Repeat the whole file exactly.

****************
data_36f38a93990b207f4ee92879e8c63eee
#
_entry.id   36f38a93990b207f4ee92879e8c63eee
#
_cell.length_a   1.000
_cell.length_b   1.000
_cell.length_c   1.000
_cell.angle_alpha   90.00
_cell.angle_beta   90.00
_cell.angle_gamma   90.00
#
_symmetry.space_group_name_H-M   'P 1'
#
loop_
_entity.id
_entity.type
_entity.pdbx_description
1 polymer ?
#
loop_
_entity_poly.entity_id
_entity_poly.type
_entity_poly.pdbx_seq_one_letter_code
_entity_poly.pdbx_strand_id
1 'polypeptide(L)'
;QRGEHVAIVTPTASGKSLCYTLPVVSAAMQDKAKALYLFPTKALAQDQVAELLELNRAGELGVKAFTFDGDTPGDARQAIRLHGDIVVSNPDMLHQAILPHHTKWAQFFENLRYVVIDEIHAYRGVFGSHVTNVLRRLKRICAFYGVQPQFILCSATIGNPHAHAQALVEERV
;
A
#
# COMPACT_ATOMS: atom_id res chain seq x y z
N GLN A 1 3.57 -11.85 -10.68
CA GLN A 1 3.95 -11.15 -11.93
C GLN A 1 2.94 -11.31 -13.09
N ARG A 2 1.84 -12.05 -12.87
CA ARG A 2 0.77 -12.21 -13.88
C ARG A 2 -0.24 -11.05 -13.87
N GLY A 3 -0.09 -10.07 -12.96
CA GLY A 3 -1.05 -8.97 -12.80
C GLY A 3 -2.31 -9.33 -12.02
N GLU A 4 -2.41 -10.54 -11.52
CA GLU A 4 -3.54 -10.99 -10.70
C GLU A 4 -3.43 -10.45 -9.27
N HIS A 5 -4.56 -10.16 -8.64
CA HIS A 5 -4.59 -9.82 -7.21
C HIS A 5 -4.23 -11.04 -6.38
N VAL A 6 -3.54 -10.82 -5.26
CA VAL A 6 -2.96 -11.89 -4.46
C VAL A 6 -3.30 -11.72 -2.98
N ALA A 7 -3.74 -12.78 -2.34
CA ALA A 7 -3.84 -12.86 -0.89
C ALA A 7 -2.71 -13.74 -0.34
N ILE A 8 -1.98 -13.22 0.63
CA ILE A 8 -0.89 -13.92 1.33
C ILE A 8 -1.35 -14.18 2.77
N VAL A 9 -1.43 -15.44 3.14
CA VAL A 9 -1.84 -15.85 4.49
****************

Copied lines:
data_36f38a93990b207f4ee92879e8c63eee
#
_entry.id   36f38a93990b207f4ee92879e8c63eee
#
_cell.length_a   1.000
_cell.length_b   1.000
_cell.length_c   1.000
_cell.angle_alpha   90.00
_cell.angle_beta   90.00
_cell.angle_gamma   90.00
#
_symmetry.space_group_name_H-M   'P 1'
#
loop_
_entity.id
_entity.type
_entity.pdbx_description
1 polymer ?
#
loop_
_entity_poly.entity_id
_entity_poly.type
_entity_poly.pdbx_seq_one_letter_code
_entity_poly.pdbx_strand_id
1 'polypeptide(L)'
;QRGEHVAIVTPTASGKSLCYTLPVVSAAMQDKAKALYLFPTKALAQDQVAELLELNRAGELGVKAFTFDGDTPGDARQAIRLHGDIVVSNPDMLHQAILPHHTKWAQFFENLRYVVIDEIHAYRGVFGSHVTNVLRRLKRICAFYGVQPQFILCSATIGNPHAHAQALVEERV
;
A
#
# COMPACT_ATOMS: atom_id res chain seq x y z
N GLN A 1 3.57 -11.85 -10.68
CA GLN A 1 3.95 -11.15 -11.93
C GLN A 1 2.94 -11.31 -13.09
N ARG A 2 1.84 -12.05 -12.87
CA ARG A 2 0.77 -12.21 -13.88
C ARG A 2 -0.24 -11.05 -13.87
N GLY A 3 -0.09 -10.07 -12.96
CA GLY A 3 -1.05 -8.97 -12.80
C GLY A 3 -2.31 -9.33 -12.02
N GLU A 4 -2.41 -10.54 -11.52
CA GLU A 4 -3.54 -10.99 -10.70
C GLU A 4 -3.43 -10.45 -9.27
N HIS A 5 -4.56 -10.16 -8.64
CA HIS A 5 -4.59 -9.82 -7.21
C HIS A 5 -4.23 -11.04 -6.38
N VAL A 6 -3.54 -10.82 -5.26
CA VAL A 6 -2.96 -11.89 -4.46
C VAL A 6 -3.30 -11.72 -2.98
N ALA A 7 -3.74 -12.78 -2.34
CA ALA A 7 -3.84 -12.86 -0.89
C ALA A 7 -2.71 -13.74 -0.34
N ILE A 8 -1.98 -13.22 0.63
CA ILE A 8 -0.89 -13.92 1.33
C ILE A 8 -1.35 -14.18 2.77
N VAL A 9 -1.43 -15.44 3.14
CA VAL A 9 -1.84 -15.85 4.49